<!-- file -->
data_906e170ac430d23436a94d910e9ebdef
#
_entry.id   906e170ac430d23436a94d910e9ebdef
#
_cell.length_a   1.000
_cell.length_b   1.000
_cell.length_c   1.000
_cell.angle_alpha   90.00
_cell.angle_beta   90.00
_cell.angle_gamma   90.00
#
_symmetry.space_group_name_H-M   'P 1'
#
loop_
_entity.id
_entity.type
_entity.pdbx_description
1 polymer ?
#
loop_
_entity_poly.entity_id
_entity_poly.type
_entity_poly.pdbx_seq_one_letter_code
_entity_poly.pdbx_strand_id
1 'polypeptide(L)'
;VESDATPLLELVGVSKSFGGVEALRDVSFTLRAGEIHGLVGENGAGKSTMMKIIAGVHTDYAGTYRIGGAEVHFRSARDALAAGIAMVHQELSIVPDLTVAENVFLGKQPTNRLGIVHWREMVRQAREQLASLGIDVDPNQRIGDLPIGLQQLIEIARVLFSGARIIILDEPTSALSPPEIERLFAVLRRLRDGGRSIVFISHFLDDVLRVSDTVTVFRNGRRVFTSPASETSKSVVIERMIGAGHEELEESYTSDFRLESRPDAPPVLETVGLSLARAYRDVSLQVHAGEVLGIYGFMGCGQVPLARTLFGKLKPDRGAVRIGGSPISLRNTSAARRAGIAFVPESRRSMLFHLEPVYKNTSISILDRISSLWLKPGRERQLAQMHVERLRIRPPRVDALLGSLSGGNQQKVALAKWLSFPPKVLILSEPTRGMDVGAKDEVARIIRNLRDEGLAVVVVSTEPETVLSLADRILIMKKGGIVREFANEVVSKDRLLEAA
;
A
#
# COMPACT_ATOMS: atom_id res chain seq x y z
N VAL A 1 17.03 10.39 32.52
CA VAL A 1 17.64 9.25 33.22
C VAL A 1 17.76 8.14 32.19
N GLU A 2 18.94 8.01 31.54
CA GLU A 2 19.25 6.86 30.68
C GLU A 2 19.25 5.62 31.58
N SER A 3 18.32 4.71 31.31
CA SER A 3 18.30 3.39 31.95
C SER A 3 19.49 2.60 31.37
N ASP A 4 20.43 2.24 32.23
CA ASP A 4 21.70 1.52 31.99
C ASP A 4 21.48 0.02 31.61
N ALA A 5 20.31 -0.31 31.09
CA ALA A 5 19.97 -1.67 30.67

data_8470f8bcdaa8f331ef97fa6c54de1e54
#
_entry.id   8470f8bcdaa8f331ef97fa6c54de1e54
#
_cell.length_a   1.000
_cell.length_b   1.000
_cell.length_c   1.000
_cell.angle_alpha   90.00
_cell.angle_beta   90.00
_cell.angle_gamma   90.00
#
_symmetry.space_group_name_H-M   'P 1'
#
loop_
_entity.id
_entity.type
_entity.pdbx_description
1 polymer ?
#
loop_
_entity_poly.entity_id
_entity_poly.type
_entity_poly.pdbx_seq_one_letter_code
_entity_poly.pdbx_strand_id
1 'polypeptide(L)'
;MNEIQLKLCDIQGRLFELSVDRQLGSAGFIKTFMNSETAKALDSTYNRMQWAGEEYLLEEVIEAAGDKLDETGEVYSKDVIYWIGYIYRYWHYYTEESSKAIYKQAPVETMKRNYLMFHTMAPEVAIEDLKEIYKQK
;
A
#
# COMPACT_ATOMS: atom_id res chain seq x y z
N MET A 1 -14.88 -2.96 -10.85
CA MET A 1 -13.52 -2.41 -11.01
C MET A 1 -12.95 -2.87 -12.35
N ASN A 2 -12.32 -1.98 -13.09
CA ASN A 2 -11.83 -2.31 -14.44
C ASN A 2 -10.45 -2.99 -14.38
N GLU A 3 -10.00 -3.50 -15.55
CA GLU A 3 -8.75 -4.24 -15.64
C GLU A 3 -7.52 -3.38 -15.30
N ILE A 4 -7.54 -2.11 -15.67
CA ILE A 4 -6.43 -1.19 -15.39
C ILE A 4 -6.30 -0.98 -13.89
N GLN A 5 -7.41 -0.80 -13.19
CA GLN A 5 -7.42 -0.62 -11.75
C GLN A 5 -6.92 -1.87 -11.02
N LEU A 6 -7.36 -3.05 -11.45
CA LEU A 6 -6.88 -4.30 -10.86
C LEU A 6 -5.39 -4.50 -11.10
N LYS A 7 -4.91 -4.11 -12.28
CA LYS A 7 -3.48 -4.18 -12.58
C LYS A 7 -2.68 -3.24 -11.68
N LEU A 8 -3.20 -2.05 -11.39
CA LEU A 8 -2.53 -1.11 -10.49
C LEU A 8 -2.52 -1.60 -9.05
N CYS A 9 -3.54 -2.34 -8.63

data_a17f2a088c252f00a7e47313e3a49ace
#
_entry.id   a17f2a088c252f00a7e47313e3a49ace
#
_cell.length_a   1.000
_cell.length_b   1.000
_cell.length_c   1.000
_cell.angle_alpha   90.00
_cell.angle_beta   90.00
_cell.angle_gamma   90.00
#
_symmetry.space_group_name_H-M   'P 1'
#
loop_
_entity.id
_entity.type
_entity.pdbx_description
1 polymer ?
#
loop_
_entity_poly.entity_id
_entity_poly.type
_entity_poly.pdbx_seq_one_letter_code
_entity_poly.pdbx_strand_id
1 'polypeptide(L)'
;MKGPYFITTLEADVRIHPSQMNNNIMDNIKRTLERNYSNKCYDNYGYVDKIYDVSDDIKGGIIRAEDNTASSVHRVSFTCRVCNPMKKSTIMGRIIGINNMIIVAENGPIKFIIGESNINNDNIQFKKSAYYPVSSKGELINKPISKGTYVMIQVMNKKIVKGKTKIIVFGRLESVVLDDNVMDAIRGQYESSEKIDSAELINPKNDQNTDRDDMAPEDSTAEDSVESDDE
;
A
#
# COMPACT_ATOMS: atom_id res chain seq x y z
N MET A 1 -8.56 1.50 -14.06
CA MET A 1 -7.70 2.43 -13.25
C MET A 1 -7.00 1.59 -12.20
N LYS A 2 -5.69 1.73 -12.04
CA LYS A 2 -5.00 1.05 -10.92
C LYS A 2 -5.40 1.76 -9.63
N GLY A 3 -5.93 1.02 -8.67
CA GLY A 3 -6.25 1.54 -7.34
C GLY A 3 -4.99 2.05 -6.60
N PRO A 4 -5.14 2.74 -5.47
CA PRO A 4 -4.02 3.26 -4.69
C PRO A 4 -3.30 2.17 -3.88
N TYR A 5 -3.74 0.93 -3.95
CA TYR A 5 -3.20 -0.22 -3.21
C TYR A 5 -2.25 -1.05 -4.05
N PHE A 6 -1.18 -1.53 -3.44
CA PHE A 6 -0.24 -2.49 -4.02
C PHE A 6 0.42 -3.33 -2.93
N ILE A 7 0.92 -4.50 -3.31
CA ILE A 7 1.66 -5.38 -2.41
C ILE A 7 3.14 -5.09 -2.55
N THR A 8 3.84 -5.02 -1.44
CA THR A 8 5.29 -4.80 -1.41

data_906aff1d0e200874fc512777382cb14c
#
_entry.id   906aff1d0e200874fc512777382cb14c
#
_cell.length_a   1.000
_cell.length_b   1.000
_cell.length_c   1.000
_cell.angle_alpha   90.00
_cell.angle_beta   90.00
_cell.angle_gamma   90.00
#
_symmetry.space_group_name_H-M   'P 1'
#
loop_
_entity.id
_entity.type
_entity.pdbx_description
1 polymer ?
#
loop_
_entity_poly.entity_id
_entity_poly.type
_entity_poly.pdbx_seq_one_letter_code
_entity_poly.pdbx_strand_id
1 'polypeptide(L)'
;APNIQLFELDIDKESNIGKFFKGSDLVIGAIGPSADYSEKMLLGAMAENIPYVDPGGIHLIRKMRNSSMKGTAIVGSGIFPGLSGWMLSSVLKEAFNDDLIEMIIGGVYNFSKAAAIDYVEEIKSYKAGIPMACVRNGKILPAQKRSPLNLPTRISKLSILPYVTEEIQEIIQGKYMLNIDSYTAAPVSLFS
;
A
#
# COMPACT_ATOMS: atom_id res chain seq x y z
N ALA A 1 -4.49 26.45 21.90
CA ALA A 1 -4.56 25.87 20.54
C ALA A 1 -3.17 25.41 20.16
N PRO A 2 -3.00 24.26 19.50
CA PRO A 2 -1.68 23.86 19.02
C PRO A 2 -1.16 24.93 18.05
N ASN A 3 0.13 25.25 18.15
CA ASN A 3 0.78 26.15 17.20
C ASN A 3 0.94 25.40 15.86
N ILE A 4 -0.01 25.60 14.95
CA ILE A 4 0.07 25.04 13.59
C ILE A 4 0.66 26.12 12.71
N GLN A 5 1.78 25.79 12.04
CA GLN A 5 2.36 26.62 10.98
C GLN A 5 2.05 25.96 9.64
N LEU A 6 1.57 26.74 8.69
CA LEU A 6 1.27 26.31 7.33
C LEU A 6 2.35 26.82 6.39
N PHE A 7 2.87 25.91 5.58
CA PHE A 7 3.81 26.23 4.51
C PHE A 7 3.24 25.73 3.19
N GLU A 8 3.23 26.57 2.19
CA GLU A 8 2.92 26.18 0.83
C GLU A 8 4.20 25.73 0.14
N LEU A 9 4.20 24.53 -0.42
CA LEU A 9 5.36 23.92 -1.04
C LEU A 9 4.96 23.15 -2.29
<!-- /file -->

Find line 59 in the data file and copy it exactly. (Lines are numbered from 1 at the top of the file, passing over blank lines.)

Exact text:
_entity.id